15 of 15 people found the following review helpful
on 22 February 2005
One of the best theology books I've ever read!
Addresses a number of complex and controversial concepts (such as Devine pre-ordainment, Women's roles, definition and relationship with God)
Draws thought provoking comparisons between the Islamic view of God and those of Secularism, Christianity, Judaism and other faiths
Highly recommended to those with an interest in understanding the Islamic faith from an objective point of view, the author of the book is a former British diplomat, and captures many of the Subtleties of the faith in this book
6 of 6 people found the following review helpful
on 8 July 2009
Having read Islam and the Destiny of Man, a third person introduction to Islam, I was intriuged in trying to understand who the author hiding behind such a genious book was.
Here's a book that allows just that. This is a book that lets you probe into the author's mind and lets you assess his thoughts more directly.
The title 'remembering God' is craftly chosen as writing on Halal and Haram is also part of remembering God. The book is a collection of the author's essays on numerous topics, written in his inimitable style characterised by its flawless rhetoric.
This book is recommended to people with a general interest in Islam, British Islam/Muslims, Sufism and Islamic perrenialism.
As Nasr points out in the foreword, here is a man at the heights of Islamic and Western tradition.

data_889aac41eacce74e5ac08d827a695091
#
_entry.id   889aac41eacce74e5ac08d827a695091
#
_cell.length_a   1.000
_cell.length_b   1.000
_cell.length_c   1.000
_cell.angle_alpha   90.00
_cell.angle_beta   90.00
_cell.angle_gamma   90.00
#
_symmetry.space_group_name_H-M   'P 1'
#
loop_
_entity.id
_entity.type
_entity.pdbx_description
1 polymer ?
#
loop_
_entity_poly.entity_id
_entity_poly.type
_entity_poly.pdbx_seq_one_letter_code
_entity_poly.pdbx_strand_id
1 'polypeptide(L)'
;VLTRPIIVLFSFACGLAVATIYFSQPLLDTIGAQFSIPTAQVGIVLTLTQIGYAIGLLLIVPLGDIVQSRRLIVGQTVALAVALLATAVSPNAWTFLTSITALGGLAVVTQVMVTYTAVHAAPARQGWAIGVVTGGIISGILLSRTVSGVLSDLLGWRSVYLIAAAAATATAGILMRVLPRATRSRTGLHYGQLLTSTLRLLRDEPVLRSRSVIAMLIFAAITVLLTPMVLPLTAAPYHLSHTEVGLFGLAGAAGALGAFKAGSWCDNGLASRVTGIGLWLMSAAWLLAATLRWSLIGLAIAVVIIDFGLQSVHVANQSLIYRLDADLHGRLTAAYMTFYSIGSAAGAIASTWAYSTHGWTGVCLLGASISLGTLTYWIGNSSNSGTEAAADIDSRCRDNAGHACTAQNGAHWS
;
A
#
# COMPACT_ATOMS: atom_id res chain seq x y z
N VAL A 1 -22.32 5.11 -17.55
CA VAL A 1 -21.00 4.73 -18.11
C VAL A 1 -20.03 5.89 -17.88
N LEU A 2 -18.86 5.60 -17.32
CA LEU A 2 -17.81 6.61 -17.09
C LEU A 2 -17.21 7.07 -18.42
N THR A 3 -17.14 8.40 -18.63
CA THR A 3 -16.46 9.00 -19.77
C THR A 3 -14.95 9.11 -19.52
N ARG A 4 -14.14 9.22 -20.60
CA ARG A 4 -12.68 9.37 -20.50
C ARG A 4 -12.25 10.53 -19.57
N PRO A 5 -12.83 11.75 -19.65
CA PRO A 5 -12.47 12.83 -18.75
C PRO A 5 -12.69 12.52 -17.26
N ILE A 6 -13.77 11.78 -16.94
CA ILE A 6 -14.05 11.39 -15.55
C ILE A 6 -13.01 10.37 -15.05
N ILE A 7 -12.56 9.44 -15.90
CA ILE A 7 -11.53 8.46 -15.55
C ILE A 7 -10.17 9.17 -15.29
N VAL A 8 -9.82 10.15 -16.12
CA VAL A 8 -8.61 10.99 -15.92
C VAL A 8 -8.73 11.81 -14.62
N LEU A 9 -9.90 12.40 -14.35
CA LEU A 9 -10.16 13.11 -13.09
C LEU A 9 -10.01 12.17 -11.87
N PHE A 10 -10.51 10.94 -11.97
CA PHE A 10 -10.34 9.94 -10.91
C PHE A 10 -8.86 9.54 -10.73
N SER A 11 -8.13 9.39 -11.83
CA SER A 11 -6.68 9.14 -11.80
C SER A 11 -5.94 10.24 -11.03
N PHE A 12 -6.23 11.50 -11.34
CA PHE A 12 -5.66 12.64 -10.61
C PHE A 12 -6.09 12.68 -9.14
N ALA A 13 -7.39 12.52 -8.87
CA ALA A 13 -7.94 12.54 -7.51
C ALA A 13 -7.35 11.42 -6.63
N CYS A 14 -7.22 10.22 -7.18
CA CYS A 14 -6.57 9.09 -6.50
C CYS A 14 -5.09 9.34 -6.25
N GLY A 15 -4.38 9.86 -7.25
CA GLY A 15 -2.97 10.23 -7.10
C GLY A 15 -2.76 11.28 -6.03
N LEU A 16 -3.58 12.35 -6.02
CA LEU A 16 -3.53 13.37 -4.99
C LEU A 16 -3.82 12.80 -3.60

2 of 2 people found the following review helpful
on 31 October 2012
Bored out of my wits I reluctantly picked up this book off my father's shelf, and havent been able to put it down since. It has totally blown me away. The author is obviously someone of high intelligence and profound wit, and I would LOVE to have his company at my dinner table one evening. The way he approaches any topic or issue is so refreshing and to-the-point as to immediately cause a huge paradigm shift. He talks about issues that are critical to ponder over but almost no one is reflecting upon them, swept up as most of us are by the tidal wave of popular culture and the never-ending rat race. While the rest of us are on a fast treadmill, jogging like mad and getting nowhere, Gai Eaton is already past the finish line and looking back with a different perspective. If there is only one book you ever read in your whole life, make it this one.